Weightless Books makes this issue, number 301 (26:1), available. My thanks especially to David G. Hartwell and Kevin J. Maroney.

Cheers ...

Thursday, December 12, 2013

New Essay in Cascadia Subduction Zone

In October an essay of mine appeared that I have been meaning to call to readers' attentions. For me, the topic has importance.

It had disappointed me that after its publication C.M. Kornbluth failed to spur some feminist critic to begin the process of rescuing Cyril Kornbluth from the ill usage he has at times suffered from feminists. In the book I present ample evidence showing that Cyril exhibited a sexually egalitarian attitude; and I show how his writing suffered alterations that reflected poorly on him.

I also presented evidence showing where to place blame for these alterations. Frederik Pohl admitted to them, by and large. To my eyes the changes reflected so chauvinistic an attitude that as a critic I saw no alternative: my observations belonged in my book. I was writing cultural criticism, which combines biography, history and criticism; and to leave out my literary evaluations would have amounted to undermining my own structure.

Thanks to encouragement from Hal Davis to break my silence, and the agreeability of the Wiscon programming committee, I gave a talk in Madison in the spring offering my perspective. (And thanks to Mary Rickert, among others, for taking it in.) I had labored——even at the convention itself, banging away at an old manual typewriter——at shaping my talk to work as an oral presentation: so when Timmi Duchamp expressed interest in publishing it in Cascadia Subduction Zone, she presented me with many questions and suggestions. I ended up re-envisioning it, not just rewriting it, for publication, and truthfully made some important adjustments, and introduced as well one new discovery. As a consequence this published version overshadows the spoken one.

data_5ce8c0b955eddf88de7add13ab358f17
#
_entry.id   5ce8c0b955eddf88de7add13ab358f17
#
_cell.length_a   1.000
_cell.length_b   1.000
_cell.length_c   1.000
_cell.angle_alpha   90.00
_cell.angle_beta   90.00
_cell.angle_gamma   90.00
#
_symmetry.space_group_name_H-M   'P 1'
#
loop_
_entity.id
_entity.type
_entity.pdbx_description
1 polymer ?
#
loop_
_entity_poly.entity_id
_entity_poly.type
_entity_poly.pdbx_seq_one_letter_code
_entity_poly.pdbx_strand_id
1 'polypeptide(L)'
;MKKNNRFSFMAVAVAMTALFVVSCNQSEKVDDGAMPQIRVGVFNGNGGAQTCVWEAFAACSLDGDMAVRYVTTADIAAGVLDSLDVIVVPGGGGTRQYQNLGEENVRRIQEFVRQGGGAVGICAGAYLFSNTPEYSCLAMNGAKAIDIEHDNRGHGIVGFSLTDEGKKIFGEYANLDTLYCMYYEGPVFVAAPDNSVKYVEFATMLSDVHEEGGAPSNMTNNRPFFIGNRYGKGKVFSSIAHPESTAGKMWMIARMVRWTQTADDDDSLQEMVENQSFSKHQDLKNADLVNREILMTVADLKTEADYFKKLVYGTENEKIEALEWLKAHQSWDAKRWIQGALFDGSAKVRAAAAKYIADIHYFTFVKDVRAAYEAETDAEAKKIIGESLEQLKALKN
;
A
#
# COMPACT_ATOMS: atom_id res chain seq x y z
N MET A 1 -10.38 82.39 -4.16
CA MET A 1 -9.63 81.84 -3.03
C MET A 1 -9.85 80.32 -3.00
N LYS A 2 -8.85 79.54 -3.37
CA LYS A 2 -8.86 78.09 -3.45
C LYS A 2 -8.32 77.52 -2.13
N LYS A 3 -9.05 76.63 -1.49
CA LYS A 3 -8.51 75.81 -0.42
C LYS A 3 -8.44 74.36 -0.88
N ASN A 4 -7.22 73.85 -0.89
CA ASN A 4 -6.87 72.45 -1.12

This essay discusses, among other matters, "visibly invisible collaboration," Judith Merril, Mary Byers-Kornbluth, George Barr McCutcheon, and structural feminism in Graustarkian novels. It describes some among Pohl's changes to Kornbluth texts, although without repeating analyses made in CMK, such as the examination of "Trouble in Time." It also discusses a situation that I had somewhat suspected before and confirmed after publication of my book——that the reputation of a novel I consider second-rate, The Space Merchants, rose as high as it did because readers thought it was the same book as the longer and quite Kornbluthian Gravy Planet. (As you might imagine, I deeply rue the fact that the Library of America republished, and in a sense canonized, The Space Merchants.) The new discovery I mention above, by the way, related to Joanna Russ and that worse-than-lackluster Pohl and Kornbluth production, Search the Sky.

My title: "Seeing C.M. Kornbluth as Gender-Egalitarian (For Those Who Have Seen Him as Anything But)." The magazine: The Cascadia Subduction Zone (, October 2013, 3:4. My thanks to Hal, Susan Groppi, Mary, Timmi, and Lew Gilchrist.